Internet Shakespeare Editions

About this text

  • Title: Anthony and Cleopatra (Folio 1, 1623)
  • Editor: Randall Martin
  • ISBN: 978-1-55058-433-2

    Copyright Randall Martin. This text may be freely used for educational, non-profit purposes; for all other uses contact the Editor.
    Author: William Shakespeare
    Editor: Randall Martin
    Not Peer Reviewed

    Anthony and Cleopatra (Folio 1, 1623)

    Enter Anthony with Attendants.
    Ant. Hearke, the Land bids me tread no more vpon't,
    2025It is asham'd to beare me. Friends, come hither,
    I am so lated in the world, that I
    Haue lost my way for euer. I haue a shippe,
    Laden with Gold, take that, diuide it: flye,
    And make your peace with Caesar.
    2030Omnes. Fly? Not wee.
    Ant. I haue fled my selfe, and haue instructed cowards
    To runne, and shew their shoulders. Friends be gone,
    I haue my selfe resolu'd vpon a course,
    Which has no neede of you. Be gone,
    2035My Treasure's in the Harbour. Take it: Oh,
    I follow'd that I blush to looke vpon,
    My very haires do mutiny: for the white
    Reproue the browne for rashnesse, and they them
    For feare, and doting. Friends be gone, you shall
    2040Haue Letters from me to some Friends, that will
    Sweepe your way for you. Pray you looke not sad,
    Nor make replyes of loathnesse, take the hint
    Which my dispaire proclaimes. Let them be left
    Which leaues it selfe, to the Sea-side straight way;
    2045I will possesse you of that ship and Treasure.
    y 2 Leaue
    356The Tragedie of
    Leaue me, I pray a little: pray you now,
    Nay do so: for indeede I haue lost command,
    Therefore I pray you, Ile see you by and by. Sits downe
    Enter Cleopatra led by Charmian and Eros.
    2050Eros. Nay gentle Madam, to him, comfort him.
    Iras. Do most deere Queene.
    Char. Do, why, what else?
    Cleo. Let me sit downe: Oh Iuno.
    Ant. No, no, no, no, no.
    2055Eros. See you heere, Sir?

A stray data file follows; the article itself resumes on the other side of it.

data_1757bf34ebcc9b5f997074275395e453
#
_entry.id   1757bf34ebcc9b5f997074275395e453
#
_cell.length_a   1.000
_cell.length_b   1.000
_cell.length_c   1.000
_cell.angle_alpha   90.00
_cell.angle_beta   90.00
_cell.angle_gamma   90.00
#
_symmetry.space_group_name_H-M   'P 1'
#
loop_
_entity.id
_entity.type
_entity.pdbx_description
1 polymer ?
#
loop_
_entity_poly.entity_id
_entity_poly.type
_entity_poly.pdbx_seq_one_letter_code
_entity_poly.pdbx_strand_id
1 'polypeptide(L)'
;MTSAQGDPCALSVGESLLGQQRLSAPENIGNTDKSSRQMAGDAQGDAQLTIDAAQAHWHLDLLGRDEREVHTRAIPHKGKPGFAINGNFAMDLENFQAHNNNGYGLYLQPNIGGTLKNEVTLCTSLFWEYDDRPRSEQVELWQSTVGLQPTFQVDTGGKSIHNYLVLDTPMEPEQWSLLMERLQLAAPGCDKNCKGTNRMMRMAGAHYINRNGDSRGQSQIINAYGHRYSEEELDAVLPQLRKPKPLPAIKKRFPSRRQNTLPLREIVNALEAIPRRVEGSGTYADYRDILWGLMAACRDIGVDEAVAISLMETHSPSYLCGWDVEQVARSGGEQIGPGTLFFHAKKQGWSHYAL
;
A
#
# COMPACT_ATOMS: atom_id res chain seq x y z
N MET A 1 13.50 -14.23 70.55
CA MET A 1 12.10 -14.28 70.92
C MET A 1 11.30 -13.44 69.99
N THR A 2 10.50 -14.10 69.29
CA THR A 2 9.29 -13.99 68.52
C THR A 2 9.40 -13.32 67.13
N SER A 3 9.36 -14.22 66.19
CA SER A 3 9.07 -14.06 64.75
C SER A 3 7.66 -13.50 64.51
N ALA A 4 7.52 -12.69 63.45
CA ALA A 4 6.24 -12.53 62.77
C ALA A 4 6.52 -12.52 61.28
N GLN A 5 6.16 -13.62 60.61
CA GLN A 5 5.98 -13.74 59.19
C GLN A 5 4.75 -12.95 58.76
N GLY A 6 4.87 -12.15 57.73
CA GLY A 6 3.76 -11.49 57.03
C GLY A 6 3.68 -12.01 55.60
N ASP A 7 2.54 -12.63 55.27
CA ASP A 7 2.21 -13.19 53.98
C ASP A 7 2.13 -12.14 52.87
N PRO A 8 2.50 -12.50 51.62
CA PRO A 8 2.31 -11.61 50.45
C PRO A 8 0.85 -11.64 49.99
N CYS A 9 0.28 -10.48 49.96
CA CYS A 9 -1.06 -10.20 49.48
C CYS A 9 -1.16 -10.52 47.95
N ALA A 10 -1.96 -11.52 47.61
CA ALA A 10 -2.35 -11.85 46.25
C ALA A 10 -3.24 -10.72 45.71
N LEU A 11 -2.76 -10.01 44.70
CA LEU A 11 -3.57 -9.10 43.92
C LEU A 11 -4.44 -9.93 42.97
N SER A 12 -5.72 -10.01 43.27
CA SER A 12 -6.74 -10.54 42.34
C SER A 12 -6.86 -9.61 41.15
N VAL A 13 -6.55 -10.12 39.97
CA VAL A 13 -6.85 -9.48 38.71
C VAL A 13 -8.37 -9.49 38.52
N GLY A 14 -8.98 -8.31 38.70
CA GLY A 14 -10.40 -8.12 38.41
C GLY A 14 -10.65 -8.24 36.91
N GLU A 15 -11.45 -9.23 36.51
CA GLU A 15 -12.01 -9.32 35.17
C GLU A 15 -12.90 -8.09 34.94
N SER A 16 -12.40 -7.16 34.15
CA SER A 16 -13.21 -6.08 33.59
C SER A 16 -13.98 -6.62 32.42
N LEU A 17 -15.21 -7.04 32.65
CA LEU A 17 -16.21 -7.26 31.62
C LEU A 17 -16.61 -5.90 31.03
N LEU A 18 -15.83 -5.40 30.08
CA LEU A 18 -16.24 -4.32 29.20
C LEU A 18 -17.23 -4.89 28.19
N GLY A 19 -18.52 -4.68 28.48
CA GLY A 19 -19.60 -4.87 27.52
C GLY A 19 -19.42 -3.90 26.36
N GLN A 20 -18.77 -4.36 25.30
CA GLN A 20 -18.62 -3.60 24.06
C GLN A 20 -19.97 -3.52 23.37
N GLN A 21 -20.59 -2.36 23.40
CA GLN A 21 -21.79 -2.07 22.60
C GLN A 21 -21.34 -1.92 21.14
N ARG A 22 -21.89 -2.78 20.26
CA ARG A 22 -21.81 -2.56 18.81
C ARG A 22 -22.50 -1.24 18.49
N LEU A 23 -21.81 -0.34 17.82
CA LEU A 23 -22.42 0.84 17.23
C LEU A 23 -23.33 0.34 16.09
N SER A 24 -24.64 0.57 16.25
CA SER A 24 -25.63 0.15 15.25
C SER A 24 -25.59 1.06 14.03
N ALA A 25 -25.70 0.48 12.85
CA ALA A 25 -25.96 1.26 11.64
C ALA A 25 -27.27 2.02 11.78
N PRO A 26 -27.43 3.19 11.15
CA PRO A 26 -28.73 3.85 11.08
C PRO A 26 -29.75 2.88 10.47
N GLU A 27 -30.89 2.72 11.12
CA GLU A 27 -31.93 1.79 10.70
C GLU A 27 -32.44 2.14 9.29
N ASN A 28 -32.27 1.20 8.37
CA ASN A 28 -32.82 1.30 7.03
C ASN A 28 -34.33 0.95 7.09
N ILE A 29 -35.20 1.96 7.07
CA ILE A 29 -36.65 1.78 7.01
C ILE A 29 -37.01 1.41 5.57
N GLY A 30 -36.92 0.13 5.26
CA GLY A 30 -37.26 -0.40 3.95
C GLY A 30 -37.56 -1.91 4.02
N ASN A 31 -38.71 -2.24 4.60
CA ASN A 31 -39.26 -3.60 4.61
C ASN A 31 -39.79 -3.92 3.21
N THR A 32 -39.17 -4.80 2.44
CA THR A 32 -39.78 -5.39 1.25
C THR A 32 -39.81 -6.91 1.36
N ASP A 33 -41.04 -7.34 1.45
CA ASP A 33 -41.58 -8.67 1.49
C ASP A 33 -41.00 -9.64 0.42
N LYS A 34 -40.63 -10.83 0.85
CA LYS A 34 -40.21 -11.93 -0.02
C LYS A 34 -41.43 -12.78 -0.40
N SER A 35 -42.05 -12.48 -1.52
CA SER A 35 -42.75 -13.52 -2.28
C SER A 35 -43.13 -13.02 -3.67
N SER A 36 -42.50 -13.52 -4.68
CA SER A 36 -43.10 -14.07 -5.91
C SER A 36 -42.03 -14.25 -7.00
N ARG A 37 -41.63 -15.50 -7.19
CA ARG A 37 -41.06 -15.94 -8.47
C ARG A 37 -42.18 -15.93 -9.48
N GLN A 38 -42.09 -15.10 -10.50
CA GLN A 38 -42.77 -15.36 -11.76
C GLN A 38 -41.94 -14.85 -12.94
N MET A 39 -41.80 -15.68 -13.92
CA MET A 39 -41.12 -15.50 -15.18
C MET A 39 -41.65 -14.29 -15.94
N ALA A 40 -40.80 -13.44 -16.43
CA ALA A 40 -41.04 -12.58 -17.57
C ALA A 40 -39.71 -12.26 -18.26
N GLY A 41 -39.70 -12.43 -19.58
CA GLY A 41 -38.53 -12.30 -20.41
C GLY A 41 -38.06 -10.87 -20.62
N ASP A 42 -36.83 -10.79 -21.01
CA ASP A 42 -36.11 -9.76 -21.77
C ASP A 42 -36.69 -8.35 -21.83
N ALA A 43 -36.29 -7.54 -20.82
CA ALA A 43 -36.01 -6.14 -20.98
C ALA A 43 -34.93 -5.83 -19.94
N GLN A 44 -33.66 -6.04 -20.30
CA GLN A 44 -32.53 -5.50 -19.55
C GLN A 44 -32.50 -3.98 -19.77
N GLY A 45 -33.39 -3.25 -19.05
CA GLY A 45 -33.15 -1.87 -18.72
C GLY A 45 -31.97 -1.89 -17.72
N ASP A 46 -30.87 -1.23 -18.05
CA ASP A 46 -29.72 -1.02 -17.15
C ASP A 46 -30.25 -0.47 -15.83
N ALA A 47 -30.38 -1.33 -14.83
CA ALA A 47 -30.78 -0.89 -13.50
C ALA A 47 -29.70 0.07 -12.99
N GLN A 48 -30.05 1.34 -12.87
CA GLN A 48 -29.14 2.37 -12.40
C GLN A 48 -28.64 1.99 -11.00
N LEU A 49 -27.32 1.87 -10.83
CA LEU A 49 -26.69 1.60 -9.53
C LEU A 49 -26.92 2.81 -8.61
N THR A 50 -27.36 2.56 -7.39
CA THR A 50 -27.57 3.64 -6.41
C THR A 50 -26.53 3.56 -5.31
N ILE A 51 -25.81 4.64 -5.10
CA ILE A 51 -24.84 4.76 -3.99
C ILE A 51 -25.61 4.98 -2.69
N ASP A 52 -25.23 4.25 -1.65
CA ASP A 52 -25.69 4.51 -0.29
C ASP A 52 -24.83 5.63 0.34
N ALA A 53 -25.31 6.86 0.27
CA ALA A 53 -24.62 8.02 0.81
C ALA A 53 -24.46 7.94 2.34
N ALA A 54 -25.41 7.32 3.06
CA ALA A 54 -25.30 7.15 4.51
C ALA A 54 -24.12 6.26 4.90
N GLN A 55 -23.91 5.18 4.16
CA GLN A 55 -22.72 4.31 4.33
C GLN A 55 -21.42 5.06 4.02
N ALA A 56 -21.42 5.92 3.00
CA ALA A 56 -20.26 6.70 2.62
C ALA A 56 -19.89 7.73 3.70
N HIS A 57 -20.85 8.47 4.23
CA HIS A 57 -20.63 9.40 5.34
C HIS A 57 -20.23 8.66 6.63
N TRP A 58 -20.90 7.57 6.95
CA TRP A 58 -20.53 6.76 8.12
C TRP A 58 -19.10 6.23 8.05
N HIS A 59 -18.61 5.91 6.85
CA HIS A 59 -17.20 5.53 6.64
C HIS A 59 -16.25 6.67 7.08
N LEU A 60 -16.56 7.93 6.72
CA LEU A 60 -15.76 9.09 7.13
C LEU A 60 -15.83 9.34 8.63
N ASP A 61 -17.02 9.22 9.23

Ant. Oh fie, fie, fie.
    Char. Madam.
    Iras. Madam, oh good Empresse.
    Eros. Sir, sir.
    2060Ant. Yes my Lord, yes; he at Philippi kept
    His sword e'ne like a dancer, while I strooke
    The leane and wrinkled Cassius, and 'twas I
    That the mad Brutus ended: he alone
    Dealt on Lieutenantry, and no practise had
    2065In the braue squares of Warre: yet now: no matter.
    Cleo. Ah stand by.
    Eros. The Queene my Lord, the Queene.
    Iras. Go to him, Madam, speake to him,
    Hee's vnqualited with very shame.
    2070Cleo. Well then, sustaine me: Oh.
    Eros. Most Noble Sir arise, the Queene approaches,
    Her head's declin'd, and death will cease her, but
    Your comfort makes the rescue.
    Ant. I haue offended Reputation,
    2075A most vnnoble sweruing.
    Eros. Sir, the Queene.
    Ant. Oh whether hast thou lead me Egypt, see
    How I conuey my shame, out of thine eyes,
    By looking backe what I haue left behinde
    2080Stroy'd in dishonor.
    Cleo. Oh my Lord, my Lord
    Forgiue my fearfull sayles, I little thought
    You would haue followed.
    Ant. Egypt, thou knew'st too well,
    2085My heart was to thy Rudder tyed by'th'strings,
    And thou should'st stowe me after. O're my spirit
    The full supremacie thou knew'st, and that
    Thy becke, might from the bidding of the Gods
    Command mee.
    2090Cleo. Oh my pardon.
    Ant. Now I must
    To the young man send humble Treaties, dodge
    And palter in the shifts of lownes, who
    With halfe the bulke o'th'world plaid as I pleas'd,
    2095Making, and marring Fortunes. You did know
    How much you were my Conqueror, and that
    My Sword, made weake by my affection, would
    Obey it on all cause.
    Cleo. Pardon, pardon.
    2100Ant Fall not a teare I say, one of them rates
    All that is wonne and lost: Giue me a kisse,
    Euen this repayes me.
    We sent our Schoolemaster, is a come backe?
    Loue I am full of Lead: some Wine
    2105Within there, and our Viands: Fortune knowes,
    We scorne her most, when most she offers blowes. Exeunt